The Circuit Spa-Francorchamps is another track on the Grand Prix Legends calendar that was actually hosted a race during the 1967 Formula One season, although the layout was much different back then.  La Source and Eau Rouge were similar, as were Blanchimont and the Kemmel straight.  The major differences came once you hit the modern day track’s Les Combes where, instead of turning right, drivers of old turned left and traversed what amounts to a high-speed Belgian back road.  Today’s modern version of this classic circuit has become has legendary as the original, and provided some of the best racing across multiple series the world has ever seen.

Over a dozen GPL sim-racers lined-up on the grid after La Source with Michel Dudognon sitting on pole position with a qualifying time just four hundredths of a second faster than Mick Claridge in second place.  Behind them came Brendan Scullion, Duncan Coppedge and Berke Yalci rounding out the top five.  Yalci got the best start of all and overtook Coppedge before reaching Eau Rouge, and gained valuable time to the top three ahead.  At 180mph the braking point at the end of the Kemmel straight is somewhere around 200 meters for this car when running with heavy fuel, James Stone in P10 missed that point by about 40 or 50 meters, went very deep into Les Combes and made contact with Cesare Piccolo.  Both sim-racers went off the track but damage seemed to be at a minimum when Piccolo re-entered the track.

Piccolo and Stone in the grass at Les Combes.

What Piccolo seemed to miss was Elias McQueen who was already at the inside of Turn Seven (Malmedy).  Piccolo took the corner at full speed and aimed for the apex; but when the extra-large tires of McQueen’s Lotus 49 came into contact with those of Piccolo it launched the right side of his car high into the air and eventually into the barrier.  Again, Piccolo’s damage wasn’t terminal but when he attempted to navigate the remainder of the lap he was thrown violently off the track at the exit of Pouhon and was forced to retire.

Piccolo and McQueen at Malmedy.

A bit later that lap and a poor exit through Curve Paul Frere put Yalci on the defensive from Coppedge who took to the outside at Blanchimont at nearly 120mph.  Yalci was forced to let off the throttle as a result of the overtake and was promptly overtaken once again by Scott Spahr who took advantage of the situation and moved up into fifth place before entering the Bus Stop chicane.

A pass like this takes lots of guts.

At the front, Dudognon was maintaining his gap to Claridge, but just barely.  Only a second or two separated the pair, as they pulled away from Scullion who just didn’t seem to have the pace to stick with them, but who also seemed to have no problems gapping the rest of the pack.  Meanwhile, on Lap Three, McQueen was up to P10 after the first lap shenanigans, but was still having a hard time coming to grips with the car at this classic track.  At the end of the lap he got some oversteer into La Source and lost his top ten position to Stone who seemed to be having an easier time after his first lap as well.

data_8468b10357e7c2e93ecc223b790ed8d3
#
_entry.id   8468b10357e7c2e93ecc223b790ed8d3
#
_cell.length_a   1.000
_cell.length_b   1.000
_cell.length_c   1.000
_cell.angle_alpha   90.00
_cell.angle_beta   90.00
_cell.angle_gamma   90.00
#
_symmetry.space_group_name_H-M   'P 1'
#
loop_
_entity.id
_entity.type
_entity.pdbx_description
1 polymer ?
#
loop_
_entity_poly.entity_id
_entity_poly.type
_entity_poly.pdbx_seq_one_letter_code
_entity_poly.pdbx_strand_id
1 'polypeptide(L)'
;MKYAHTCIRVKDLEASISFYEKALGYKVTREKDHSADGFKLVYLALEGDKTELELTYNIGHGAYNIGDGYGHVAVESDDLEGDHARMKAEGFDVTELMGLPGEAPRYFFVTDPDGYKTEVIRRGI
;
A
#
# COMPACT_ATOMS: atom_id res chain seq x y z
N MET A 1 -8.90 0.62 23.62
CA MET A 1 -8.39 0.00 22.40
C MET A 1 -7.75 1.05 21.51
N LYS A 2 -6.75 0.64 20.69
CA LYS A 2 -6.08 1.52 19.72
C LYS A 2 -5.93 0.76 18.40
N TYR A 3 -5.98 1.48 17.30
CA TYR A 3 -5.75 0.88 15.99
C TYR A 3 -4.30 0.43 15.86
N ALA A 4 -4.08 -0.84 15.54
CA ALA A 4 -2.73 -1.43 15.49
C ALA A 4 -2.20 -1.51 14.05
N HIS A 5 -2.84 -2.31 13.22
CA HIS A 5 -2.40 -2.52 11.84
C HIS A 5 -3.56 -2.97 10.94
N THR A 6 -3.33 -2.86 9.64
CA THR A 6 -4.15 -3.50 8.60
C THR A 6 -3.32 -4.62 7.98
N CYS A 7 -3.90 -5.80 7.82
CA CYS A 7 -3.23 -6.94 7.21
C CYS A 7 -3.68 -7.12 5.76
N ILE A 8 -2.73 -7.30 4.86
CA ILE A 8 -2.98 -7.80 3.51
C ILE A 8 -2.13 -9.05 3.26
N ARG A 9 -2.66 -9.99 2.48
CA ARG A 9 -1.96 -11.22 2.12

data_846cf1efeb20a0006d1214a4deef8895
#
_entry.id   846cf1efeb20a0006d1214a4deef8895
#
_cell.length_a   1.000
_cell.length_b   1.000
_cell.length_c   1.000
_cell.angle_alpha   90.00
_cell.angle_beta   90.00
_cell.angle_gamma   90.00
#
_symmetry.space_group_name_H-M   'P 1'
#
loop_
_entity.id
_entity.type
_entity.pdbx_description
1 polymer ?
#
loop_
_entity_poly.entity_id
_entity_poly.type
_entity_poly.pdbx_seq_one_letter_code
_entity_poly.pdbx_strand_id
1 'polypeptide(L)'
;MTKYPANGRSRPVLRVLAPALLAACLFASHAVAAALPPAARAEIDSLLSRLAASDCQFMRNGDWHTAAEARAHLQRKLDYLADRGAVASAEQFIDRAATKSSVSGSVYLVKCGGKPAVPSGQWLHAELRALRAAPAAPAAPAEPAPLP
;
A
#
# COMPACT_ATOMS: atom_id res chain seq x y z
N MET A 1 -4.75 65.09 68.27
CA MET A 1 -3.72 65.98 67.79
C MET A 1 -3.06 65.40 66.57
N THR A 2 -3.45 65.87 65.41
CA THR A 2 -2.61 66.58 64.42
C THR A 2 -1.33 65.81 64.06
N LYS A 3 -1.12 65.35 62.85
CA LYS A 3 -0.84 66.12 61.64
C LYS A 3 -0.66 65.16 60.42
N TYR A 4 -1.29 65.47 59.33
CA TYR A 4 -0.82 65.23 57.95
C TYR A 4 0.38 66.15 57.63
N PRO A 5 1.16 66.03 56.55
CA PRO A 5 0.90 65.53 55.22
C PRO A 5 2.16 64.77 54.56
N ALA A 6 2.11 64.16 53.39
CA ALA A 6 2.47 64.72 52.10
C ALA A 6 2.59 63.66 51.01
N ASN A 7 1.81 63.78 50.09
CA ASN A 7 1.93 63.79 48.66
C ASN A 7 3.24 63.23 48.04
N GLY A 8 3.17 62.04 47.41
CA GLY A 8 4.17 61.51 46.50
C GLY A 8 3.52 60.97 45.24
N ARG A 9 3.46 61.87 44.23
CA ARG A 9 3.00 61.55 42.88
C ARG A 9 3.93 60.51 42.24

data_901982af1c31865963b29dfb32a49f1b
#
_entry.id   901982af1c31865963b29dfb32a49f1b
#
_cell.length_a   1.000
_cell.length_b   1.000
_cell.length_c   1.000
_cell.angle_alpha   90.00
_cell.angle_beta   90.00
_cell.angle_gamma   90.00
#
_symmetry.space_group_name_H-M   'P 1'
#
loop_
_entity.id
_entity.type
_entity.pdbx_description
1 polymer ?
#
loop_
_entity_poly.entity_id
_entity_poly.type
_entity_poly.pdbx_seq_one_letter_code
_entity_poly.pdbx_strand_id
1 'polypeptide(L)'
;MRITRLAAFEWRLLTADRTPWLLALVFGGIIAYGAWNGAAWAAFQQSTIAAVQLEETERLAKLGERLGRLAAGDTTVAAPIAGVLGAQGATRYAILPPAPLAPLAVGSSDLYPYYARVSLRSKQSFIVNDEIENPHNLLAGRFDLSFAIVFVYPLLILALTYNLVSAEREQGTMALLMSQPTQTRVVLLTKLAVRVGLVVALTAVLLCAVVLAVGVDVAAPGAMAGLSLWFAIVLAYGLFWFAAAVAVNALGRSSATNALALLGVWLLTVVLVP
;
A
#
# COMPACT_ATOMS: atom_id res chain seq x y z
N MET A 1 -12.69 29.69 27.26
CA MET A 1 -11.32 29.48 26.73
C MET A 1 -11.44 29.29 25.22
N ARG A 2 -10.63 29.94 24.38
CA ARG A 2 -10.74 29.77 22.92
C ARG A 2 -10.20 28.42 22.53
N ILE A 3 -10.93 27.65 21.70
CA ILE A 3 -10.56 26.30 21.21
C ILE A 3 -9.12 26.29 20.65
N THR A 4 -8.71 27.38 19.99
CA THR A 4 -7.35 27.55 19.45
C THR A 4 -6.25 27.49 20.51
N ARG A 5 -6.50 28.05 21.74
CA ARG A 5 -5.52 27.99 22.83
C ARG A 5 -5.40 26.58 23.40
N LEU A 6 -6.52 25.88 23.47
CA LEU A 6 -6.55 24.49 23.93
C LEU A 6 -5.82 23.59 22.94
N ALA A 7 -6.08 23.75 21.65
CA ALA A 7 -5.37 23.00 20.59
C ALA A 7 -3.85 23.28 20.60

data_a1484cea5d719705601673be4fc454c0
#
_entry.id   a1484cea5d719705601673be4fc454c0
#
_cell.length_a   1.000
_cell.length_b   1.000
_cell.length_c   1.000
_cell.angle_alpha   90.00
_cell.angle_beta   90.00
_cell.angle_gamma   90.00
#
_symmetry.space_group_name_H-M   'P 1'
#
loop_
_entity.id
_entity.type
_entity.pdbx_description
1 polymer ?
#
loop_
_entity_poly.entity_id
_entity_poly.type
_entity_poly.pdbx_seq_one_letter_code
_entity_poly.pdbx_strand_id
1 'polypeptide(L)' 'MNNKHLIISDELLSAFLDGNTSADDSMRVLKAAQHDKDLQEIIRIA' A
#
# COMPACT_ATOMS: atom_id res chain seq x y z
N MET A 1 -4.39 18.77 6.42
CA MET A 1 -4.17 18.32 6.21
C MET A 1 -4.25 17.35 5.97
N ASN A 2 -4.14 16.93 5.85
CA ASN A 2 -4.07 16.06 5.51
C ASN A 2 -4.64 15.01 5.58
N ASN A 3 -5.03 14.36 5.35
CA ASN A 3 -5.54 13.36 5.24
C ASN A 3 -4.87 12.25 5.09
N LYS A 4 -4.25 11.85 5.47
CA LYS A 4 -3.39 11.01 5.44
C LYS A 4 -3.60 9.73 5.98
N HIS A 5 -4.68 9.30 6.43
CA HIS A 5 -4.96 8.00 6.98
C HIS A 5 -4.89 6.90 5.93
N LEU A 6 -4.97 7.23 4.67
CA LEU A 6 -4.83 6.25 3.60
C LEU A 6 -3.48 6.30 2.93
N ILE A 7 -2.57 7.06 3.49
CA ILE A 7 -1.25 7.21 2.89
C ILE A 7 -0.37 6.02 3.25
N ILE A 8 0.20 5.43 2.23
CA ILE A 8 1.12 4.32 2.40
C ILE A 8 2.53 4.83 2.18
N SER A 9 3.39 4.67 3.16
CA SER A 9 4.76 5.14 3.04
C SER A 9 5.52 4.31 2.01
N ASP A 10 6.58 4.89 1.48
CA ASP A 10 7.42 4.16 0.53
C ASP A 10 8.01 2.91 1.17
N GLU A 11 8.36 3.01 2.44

McQueen loses the back end at La Source.

On Lap Four Andrew Eng was getting very close to Glenn Dyson for P8, and when Dyson went deep into Turn 12 it seemed like a blessing from above.  Eng pushed hard through the corner and ended up with a snap of oversteer which put his rear right tire into the grass and spun him completely around, losing him valuable time to his target.

Eng loses it while trying to overtake Dyson.

Later that same lap it was leader Dudognon who had a spin of his own.  Heading into the Bus Stop at 160mph, Dudognon braked late as he had done the previous laps, but when the rear tires lost traction there was little he could do to correct the car.  His Lotus 49 spun 90 degrees to the right as he was approaching the left-hand part of the chicane, costing him the lead of the race and also a few seconds of time to Claridge.

Dudognon makes a critical mistake.

A couple laps later and Eng had not only caught-up to Dyson but was once again within striking distance.  Dyson struggled through the Curve with No Name, affording Eng the opportunity to grab the inside line heading into Pouhon where late braking prevailed and Eng took eighth spot at about the halfway point of the race.  Eng once again, however, struggled through Turn 12 and lost the position only a handful of seconds later.

Eng and Dyson at Pouhon.

A lap later and the battle for the lead was on once again as Dudognon pulled alongside Claridge down the Kemmel straight.  The two of them went side-by-side into Les Combs as they turned right, then left, with Claridge on the right.  Claridge had a difficult time keeping alongside as they turned left, but he managed it well.  As they turned right for Malmedy it was Claridge who lost traction from the inside line and was overtaken finally after what seemed like the three longest corners known to man.

Claridge’s oversteer sealed the deal.

Not long after Dudognon’s spectacular overtake on Claridge the battle behind between Eng and Dyson was about to come to a close as Dyson picked-up some oversteer out of Eau Rouge through Raidillon and was sent left, into the barrier, and out of the race.

Eng finally passes Dyson after an incident at Eau Rouge.

As the checkered flag fell it was Dudognon winning by over three seconds from Claridge who made a mistake or two after losing the lead.  They earned 114 and 105 points respectively for their efforts, but wouldn’t need it as they both scored more in a different race that week.  Scullion took home 97 points for his quiet third place, Coppedge earned  89, and Spahr grabbed 81 (enough for 8th, 10th, and 14th for the week).

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